There are also deep disagreements on who should actually pay for testing: growers, infused products companies or retailers? Growers are the obvious choice for testing since they actually produce the product, but in the food industry everybody from the farmer to the retailer has to pay up. That’s how it is in Colorado. Edibles-maker Julie Berliner, the owner of Sweet Grass Kitchen, said because she producers, processes and sells her infused products, she pays three times for testing.
It’s expensive, she said, but in her opinion it’s worth the price.
While testing labs thus far have provided questionable results, the science is improving, said David Cunic, the CEO of Pazoo, a testing company with operations in Colorado and Nevada and, soon, Oregon. But he acknowledges that the lack of standards has led to some shady laboratories offering services without a lot of knowledge. That’s why there needs to be standards put in place in each state, and it must be mandated by lawmakers, he said.
“I will agree that some testing labs don’t have their calibrations done right and some testing labs just want to do the bare minimums, and that’s why growers are frustrated,” he said. “That’s why we need the states to come in and say ‘these are the standards that you need to follow.’”
Some businesses feel the costs, unreliability and hassle are worth it regardless.
From indoor cultivators who have 15,000 plants to outdoor growers who refuse to use any chemicals on their plants, they all think their buds are the best, and they want some sort of test that can prove it. Sellers want to be able to tell their customers they have the best products on their shelves.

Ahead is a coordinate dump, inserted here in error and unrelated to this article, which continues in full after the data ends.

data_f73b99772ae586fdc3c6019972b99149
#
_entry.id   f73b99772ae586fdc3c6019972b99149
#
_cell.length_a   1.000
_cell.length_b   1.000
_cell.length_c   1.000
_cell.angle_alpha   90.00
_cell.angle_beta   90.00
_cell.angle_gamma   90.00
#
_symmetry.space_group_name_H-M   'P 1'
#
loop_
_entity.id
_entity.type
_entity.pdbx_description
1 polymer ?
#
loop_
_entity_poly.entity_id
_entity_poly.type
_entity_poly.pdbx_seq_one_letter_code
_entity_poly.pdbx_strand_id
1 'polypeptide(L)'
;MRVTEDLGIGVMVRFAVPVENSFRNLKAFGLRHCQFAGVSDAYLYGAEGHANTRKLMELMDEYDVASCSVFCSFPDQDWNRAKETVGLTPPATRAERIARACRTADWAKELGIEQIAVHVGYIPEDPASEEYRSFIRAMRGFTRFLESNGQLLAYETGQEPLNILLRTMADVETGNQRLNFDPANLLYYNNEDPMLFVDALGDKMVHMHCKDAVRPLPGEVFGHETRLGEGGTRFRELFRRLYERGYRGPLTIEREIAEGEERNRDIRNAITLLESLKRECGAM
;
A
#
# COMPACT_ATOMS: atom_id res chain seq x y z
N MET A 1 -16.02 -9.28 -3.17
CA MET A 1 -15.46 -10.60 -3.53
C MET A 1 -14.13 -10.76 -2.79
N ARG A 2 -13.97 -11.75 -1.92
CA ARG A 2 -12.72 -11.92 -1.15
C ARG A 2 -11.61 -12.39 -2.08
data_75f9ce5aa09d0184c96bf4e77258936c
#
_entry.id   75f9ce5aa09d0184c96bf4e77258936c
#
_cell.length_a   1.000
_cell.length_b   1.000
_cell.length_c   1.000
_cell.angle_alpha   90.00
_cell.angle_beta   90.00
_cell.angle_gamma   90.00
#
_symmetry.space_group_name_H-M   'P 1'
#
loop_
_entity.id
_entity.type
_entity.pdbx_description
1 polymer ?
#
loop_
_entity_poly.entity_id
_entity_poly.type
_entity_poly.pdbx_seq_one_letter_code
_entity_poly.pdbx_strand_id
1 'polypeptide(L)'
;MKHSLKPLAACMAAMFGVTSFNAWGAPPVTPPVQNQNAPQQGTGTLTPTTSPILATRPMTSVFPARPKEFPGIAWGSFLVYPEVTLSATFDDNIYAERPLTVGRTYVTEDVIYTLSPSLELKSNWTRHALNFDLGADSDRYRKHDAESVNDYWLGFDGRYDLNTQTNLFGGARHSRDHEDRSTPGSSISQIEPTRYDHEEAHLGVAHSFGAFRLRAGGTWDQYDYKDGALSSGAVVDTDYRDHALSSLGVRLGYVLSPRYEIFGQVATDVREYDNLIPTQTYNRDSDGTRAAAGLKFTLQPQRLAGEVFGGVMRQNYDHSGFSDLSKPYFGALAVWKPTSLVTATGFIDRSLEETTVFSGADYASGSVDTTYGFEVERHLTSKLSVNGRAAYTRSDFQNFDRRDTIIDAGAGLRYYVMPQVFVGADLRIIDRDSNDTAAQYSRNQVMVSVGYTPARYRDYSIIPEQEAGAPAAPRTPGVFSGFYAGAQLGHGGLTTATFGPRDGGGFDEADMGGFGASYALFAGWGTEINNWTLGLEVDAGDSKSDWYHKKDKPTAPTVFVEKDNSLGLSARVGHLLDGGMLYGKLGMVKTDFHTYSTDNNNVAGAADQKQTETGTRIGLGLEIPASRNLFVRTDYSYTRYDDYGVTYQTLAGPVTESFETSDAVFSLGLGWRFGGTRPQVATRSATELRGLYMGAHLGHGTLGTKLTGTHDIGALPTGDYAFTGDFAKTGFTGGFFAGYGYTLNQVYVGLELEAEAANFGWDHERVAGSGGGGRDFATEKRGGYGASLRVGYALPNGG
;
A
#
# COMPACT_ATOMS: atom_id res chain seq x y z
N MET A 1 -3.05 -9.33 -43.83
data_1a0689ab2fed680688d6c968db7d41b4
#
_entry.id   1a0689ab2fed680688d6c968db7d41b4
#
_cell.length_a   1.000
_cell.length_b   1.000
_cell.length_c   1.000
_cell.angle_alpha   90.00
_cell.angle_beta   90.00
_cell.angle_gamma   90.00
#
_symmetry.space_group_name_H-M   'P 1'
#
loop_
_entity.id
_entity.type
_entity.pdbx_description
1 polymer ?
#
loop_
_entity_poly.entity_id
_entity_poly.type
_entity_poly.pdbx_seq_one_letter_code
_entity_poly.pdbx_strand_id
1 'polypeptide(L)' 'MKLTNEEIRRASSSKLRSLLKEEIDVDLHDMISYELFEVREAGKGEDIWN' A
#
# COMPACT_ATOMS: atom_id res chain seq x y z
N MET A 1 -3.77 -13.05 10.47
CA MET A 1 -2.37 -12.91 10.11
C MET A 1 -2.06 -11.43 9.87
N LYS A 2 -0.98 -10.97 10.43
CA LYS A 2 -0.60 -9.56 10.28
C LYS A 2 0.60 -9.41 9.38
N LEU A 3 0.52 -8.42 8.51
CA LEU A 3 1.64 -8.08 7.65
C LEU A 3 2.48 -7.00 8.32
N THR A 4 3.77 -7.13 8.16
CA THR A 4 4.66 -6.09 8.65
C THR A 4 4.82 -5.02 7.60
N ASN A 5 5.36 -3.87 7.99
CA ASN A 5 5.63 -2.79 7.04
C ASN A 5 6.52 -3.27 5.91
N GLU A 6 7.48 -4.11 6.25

“We met with some smaller growers, and they’re saying ‘we want testing because we know we make a great product,’” Cunic said. “They say it levels out the playing field (against the large commercial producers). The dispensaries want to be able to say ‘we only sell high-quality products,’ and say they can sell more because of that.”
Others simply want to be able to charge more for their products, especially if they feel they’re selling higher-end cannabis than their competitors. Cunic said he compares high-quality cannabis to high-end orange juice – buyers are often willing to pay $4 for a quart of Tropicana orange juice versus $2 for from-concentrate orange juice.
“When you have a better product, you can increase the price,” he said. “And consumers are willing to pay a little more because they don’t want to put a price on their health.”
The absence of standards is not for a lack of trying, however. Several states have attempted or are attempting to implement laws to regulate and standardize testing, though it’s unlikely the U.S. will have any sort of industrywide standard any time soon, observers say.
Colorado passed a bill this year requiring testing of medical cannabis after the state previously mandated only testing of recreational marijuana. The new law requires tests for contaminants that are “deemed to be public health hazards by the Colorado Department of Public Health and Environment based on medical reports and published scientific literature.”
The law is vague, at best, and requires that the state’s licensing body put in place standards by the time it takes effect on July 1, 2016. It also says independent labs must verify potency and present a cannabinoid profile for each test.